The data provide evidence that these pre-service teachers’ beliefs about their preparedness to teach minority students had evolved. They felt more confident, enthusiastic and optimistic about teaching children from diverse backgrounds after taking this multicultural education course. This was especially evident in descriptions of how their thinking had evolved over the semester. Their self-reports revealed that they became more aware of their ignorance about diversity and multicultural education after exposure. Following the course, however, students took on the view that multicultural education was multifaceted and that one did not need to make any special effort to ‘fit in’ this diverse material; rather, it was a pervasive attitude that could be incorporated into the normal curriculum.
Overall, the benefits of this experience resided in knowledge growth, and these prospective teachers viewed this new knowledge as a tool of empowerment which they could use to positively invest in the lives of their students.
The data suggest that as a result of taking a course in multicultural education, preservice teachers’ awareness of issues related to multicultural education increased, mediated by a process of self-reflection. Further, the increase in knowledge was linked to cognitive restructuring of students’ diversity schema. Nearly all of these prospective teachers believed they were capable of teaching minority students after taking the course.
Several implications for teacher education are highlighted by the present study. Of particular importance is that the manner in which issues of power, privilege and difference are addressed is as important as the topics themselves.
A critical aspect of the course was the emphasis on self-reflection, dialogue and action, rather than simply engaging in study of the theory of multiculturalism. In addition, each and every student, regardless of background, was encouraged to consider the notions of power and privilege in relation to their own lives. They were made aware that the work of multicultural education is work that each and every teacher and faculty member must engage in.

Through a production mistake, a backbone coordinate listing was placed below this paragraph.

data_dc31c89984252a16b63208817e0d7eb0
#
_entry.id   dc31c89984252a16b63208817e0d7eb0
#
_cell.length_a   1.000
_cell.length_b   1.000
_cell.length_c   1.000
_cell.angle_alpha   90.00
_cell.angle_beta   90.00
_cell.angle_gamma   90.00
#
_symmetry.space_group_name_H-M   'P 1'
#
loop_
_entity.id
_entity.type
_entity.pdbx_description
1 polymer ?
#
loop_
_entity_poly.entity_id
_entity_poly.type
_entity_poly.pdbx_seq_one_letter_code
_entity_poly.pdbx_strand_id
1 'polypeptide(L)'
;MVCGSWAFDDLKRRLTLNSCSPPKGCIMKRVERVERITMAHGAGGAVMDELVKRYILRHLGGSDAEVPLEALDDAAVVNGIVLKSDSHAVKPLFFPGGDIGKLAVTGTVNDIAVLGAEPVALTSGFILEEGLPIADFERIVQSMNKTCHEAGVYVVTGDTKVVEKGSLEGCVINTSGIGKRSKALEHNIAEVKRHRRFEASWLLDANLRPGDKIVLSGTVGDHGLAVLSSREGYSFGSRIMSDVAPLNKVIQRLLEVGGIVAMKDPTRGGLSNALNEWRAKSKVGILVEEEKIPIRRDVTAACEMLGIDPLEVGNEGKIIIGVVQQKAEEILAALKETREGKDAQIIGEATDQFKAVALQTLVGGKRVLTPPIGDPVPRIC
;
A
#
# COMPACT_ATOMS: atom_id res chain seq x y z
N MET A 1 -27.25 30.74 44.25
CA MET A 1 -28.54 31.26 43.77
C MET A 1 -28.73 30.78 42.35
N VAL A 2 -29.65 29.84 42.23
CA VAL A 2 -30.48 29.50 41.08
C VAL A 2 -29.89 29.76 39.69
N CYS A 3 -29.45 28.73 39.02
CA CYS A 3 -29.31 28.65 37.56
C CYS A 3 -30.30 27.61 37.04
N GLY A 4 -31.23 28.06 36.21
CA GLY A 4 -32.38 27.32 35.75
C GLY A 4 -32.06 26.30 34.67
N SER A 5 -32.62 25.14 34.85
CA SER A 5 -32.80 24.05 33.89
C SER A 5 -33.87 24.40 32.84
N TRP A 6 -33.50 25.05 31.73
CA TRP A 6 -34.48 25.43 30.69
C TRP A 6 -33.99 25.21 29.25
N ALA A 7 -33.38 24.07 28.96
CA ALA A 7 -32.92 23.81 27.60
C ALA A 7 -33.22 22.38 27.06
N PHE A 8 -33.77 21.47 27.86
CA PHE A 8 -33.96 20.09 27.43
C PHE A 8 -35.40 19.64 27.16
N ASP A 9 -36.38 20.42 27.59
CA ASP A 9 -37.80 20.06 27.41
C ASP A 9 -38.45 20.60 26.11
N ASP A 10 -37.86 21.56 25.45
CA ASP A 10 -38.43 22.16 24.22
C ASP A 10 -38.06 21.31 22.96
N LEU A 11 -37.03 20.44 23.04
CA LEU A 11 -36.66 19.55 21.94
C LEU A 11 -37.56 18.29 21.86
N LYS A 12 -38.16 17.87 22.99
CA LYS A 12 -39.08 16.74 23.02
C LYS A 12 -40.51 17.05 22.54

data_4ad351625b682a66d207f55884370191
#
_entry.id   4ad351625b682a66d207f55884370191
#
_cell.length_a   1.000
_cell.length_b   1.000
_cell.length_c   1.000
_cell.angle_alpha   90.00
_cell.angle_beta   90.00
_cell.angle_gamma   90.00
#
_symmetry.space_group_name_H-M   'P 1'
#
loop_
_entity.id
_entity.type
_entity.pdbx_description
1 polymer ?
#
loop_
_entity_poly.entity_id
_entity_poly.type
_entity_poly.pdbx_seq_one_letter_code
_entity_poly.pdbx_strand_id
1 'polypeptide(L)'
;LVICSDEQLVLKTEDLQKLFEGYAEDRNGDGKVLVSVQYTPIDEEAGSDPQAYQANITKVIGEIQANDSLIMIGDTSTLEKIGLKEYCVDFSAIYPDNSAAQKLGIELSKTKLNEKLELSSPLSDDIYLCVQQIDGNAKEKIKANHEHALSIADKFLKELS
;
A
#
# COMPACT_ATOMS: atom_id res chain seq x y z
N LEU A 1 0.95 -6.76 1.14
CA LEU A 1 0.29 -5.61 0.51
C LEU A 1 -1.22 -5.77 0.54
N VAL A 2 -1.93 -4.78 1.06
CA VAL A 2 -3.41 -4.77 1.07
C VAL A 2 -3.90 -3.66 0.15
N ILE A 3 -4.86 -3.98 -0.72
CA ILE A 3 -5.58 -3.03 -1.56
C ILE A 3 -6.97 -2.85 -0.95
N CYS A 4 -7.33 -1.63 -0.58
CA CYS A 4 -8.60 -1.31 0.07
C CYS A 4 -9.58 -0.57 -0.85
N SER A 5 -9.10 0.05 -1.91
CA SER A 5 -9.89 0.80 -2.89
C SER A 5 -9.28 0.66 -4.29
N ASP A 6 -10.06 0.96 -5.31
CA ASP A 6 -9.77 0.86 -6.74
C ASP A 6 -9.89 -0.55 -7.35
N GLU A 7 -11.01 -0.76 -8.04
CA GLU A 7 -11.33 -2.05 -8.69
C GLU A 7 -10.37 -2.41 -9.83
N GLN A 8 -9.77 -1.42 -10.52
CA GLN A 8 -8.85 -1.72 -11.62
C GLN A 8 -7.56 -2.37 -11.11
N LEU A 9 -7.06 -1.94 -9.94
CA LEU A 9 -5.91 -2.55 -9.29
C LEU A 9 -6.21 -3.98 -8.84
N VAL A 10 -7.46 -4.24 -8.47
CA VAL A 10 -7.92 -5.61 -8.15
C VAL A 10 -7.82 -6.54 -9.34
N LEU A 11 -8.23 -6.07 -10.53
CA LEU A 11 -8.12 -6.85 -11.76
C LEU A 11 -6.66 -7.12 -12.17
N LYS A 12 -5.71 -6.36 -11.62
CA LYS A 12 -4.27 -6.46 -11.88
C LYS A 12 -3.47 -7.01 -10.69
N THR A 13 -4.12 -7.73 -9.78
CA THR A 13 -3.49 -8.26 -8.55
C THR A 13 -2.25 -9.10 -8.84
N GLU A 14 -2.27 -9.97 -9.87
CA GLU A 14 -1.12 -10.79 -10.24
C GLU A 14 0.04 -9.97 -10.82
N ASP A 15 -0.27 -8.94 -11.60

This study indicated that rather than planning the content and the frequency at which multicultural education courses are taught, teacher education programmes should focus more attention on how to teach such courses. The outcome of this study suggests that more than attendance is needed if pre-service teachers’ prejudices and misunderstandings can be changed into more informed and realistic perspectives. It is thus recommended that courses be organised interactively to encourage critical social perspectives while providing opportunities for field experiences and reflection on all aspects of the coursework. Prospective teachers should be immersed into multiple cultural perspectives, particularly those of marginalized groups, to help them gain first-hand information that will challenge societal and preconceived stereotypes about people who are different from themselves.
In conclusion, these findings are important because throughout Europe there is a critical need for teacher education programmes and teacher educators to incorporate multicultural perspectives into teacher preparation. This is especially true in nations like Finland where multiculturalism is still a new, albeit growing, phenomenon. Such changes would be timely and in the right direction, since perceived challenges related to the teaching of immigrant populations are likely to increase rather than decline in the future.